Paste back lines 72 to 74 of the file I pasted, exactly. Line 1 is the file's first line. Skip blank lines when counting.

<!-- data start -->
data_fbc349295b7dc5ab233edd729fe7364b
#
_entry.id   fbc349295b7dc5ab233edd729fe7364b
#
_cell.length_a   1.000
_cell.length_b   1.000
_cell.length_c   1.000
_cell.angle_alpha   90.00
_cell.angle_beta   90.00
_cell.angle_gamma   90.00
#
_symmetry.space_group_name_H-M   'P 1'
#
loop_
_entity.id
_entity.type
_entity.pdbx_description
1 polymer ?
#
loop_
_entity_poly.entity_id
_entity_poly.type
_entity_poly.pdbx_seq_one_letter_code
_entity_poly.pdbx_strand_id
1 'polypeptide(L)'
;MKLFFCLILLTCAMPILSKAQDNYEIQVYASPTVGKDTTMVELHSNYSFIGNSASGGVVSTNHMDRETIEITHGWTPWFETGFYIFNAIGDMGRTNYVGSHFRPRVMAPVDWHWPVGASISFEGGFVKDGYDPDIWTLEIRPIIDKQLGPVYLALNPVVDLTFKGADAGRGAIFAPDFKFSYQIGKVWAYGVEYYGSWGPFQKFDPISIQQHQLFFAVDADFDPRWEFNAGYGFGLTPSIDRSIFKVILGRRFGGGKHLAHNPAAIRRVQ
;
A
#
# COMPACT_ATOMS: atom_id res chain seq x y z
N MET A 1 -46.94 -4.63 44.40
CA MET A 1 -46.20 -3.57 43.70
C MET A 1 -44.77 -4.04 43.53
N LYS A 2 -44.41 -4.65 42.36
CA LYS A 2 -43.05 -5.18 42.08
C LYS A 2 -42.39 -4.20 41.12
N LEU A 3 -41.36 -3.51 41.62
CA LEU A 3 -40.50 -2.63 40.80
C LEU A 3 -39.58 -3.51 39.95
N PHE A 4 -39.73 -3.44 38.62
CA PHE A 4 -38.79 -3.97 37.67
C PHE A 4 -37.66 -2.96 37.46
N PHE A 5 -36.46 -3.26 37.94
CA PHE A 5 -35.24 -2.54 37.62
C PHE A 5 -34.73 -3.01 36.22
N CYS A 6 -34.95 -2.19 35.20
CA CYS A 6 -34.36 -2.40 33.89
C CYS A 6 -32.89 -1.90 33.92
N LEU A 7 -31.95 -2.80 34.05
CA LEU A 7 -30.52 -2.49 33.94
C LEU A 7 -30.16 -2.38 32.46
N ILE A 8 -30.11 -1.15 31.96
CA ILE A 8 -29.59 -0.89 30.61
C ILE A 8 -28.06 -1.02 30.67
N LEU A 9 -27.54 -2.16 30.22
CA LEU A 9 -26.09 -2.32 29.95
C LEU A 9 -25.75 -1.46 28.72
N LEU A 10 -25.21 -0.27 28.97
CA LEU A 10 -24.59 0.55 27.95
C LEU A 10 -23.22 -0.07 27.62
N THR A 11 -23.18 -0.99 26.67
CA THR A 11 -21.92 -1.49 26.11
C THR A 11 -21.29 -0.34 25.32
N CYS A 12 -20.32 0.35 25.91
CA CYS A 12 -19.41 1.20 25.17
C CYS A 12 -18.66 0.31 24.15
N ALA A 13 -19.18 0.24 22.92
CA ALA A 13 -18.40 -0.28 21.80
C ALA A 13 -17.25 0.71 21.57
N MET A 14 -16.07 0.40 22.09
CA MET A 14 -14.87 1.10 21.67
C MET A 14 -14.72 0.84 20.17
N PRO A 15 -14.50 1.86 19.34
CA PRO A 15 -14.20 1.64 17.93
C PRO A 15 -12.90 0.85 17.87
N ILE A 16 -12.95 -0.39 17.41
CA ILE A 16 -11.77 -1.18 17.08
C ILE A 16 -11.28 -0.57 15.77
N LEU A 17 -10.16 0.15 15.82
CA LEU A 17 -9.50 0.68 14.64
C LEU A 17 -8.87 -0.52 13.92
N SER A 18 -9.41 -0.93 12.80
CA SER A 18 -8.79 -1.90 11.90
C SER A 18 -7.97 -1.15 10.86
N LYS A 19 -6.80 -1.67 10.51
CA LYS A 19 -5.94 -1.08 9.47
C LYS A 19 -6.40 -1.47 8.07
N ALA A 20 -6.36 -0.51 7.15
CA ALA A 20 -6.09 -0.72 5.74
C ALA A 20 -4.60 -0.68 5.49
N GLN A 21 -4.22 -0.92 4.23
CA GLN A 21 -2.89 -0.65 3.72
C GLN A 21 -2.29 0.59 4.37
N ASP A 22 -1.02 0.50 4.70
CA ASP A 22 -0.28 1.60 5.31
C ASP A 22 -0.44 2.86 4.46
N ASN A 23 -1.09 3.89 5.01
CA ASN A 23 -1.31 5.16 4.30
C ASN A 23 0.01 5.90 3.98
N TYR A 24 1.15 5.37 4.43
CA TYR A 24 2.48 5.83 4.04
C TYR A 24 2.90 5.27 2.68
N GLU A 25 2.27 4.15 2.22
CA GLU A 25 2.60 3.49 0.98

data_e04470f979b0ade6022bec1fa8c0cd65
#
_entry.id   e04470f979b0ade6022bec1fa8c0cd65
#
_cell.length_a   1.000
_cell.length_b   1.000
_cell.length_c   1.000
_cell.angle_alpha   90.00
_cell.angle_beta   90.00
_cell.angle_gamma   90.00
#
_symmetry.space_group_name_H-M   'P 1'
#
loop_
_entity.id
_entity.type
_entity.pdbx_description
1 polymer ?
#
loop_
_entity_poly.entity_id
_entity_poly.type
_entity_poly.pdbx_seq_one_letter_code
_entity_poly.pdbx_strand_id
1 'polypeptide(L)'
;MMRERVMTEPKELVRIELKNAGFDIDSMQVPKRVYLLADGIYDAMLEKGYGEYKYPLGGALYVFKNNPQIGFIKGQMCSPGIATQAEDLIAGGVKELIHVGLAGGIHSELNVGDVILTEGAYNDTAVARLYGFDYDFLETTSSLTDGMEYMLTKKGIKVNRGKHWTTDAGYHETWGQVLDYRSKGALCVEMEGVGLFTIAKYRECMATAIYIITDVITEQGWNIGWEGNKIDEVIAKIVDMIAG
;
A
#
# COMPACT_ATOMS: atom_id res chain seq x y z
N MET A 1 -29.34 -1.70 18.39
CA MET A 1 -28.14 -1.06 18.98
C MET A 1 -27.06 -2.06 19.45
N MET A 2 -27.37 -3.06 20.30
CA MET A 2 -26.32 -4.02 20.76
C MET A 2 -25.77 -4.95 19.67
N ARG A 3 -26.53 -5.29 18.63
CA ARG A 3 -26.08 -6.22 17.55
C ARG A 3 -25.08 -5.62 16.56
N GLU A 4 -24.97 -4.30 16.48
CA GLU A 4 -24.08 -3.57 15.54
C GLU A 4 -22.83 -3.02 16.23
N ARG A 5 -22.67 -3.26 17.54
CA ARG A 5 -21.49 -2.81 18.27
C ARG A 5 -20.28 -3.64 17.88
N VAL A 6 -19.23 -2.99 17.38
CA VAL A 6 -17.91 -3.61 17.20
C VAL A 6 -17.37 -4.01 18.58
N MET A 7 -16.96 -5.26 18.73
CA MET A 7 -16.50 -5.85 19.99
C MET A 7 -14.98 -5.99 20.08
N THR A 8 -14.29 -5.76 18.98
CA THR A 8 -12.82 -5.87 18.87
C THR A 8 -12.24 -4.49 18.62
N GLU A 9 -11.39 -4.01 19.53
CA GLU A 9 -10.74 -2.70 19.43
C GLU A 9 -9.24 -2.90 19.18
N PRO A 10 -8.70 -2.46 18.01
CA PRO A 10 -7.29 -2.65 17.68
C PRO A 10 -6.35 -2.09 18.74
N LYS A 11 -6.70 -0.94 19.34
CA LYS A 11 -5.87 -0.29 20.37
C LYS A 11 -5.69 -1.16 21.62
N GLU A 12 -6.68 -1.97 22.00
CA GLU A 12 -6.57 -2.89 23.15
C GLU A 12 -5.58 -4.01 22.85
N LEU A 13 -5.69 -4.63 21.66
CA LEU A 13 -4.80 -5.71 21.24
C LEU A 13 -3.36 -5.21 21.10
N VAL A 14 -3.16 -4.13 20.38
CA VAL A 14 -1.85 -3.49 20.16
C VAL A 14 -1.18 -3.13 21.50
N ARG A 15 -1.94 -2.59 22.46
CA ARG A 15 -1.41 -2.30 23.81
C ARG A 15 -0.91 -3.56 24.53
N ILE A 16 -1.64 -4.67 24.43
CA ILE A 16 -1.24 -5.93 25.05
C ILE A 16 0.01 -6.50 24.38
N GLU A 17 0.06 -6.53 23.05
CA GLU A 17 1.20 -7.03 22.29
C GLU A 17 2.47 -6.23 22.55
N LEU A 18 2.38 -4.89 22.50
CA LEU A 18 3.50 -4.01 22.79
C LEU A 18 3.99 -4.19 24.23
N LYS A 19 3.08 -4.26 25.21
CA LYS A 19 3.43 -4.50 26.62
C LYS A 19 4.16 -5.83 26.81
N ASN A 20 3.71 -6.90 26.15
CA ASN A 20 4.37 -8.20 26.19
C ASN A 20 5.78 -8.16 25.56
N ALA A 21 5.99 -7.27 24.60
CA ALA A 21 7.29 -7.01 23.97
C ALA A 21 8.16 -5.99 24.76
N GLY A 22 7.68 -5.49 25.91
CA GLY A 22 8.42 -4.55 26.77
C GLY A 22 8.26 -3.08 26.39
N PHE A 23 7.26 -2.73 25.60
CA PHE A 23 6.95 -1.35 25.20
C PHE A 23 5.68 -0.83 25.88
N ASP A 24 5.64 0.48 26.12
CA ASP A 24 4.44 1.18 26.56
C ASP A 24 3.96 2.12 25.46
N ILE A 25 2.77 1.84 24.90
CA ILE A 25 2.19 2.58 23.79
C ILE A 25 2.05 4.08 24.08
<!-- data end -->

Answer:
C MET A 14 -14.72 0.84 20.17
N PRO A 15 -14.50 1.86 19.34
CA PRO A 15 -14.20 1.64 17.93